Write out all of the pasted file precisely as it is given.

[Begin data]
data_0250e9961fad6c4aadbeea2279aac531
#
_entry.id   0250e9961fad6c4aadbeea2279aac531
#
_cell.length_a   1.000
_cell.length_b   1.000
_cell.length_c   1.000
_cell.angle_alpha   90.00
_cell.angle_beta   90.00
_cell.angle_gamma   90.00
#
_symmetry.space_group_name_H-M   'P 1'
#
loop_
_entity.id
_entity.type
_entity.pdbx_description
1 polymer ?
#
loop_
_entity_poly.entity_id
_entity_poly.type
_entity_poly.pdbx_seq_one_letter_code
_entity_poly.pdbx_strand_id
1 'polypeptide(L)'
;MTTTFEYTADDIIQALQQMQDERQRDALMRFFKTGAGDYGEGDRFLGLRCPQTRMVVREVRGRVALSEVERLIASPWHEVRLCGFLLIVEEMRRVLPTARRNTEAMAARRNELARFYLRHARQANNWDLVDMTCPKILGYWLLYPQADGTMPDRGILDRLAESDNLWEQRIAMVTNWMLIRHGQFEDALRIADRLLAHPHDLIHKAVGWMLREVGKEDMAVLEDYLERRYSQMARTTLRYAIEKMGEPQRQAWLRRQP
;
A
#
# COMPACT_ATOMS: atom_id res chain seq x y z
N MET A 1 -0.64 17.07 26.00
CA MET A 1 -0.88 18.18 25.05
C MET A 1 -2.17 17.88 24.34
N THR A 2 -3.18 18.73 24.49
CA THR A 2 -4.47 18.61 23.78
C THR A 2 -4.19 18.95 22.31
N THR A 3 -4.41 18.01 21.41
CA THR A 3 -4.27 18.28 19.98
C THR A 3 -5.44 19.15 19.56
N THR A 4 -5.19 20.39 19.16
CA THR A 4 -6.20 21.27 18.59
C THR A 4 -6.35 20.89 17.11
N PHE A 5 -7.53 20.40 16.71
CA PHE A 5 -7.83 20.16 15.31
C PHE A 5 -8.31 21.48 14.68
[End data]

data_0250e9961fad6c4aadbeea2279aac531
#
_entry.id   0250e9961fad6c4aadbeea2279aac531
#
_cell.length_a   1.000
_cell.length_b   1.000
_cell.length_c   1.000
_cell.angle_alpha   90.00
_cell.angle_beta   90.00
_cell.angle_gamma   90.00
#
_symmetry.space_group_name_H-M   'P 1'
#
loop_
_entity.id
_entity.type
_entity.pdbx_description
1 polymer ?
#
loop_
_entity_poly.entity_id
_entity_poly.type
_entity_poly.pdbx_seq_one_letter_code
_entity_poly.pdbx_strand_id
1 'polypeptide(L)'
;MTTTFEYTADDIIQALQQMQDERQRDALMRFFKTGAGDYGEGDRFLGLRCPQTRMVVREVRGRVALSEVERLIASPWHEVRLCGFLLIVEEMRRVLPTARRNTEAMAARRNELARFYLRHARQANNWDLVDMTCPKILGYWLLYPQADGTMPDRGILDRLAESDNLWEQRIAMVTNWMLIRHGQFEDALRIADRLLAHPHDLIHKAVGWMLREVGKEDMAVLEDYLERRYSQMARTTLRYAIEKMGEPQRQAWLRRQP
;
A
#
# COMPACT_ATOMS: atom_id res chain seq x y z
N MET A 1 -0.64 17.07 26.00
CA MET A 1 -0.88 18.18 25.05
C MET A 1 -2.17 17.88 24.34
N THR A 2 -3.18 18.73 24.49
CA THR A 2 -4.47 18.61 23.78
C THR A 2 -4.19 18.95 22.31
N THR A 3 -4.41 18.01 21.41
CA THR A 3 -4.27 18.28 19.98
C THR A 3 -5.44 19.15 19.56
N THR A 4 -5.19 20.39 19.16
CA THR A 4 -6.20 21.27 18.59
C THR A 4 -6.35 20.89 17.11
N PHE A 5 -7.53 20.40 16.71
CA PHE A 5 -7.83 20.16 15.31
C PHE A 5 -8.31 21.48 14.68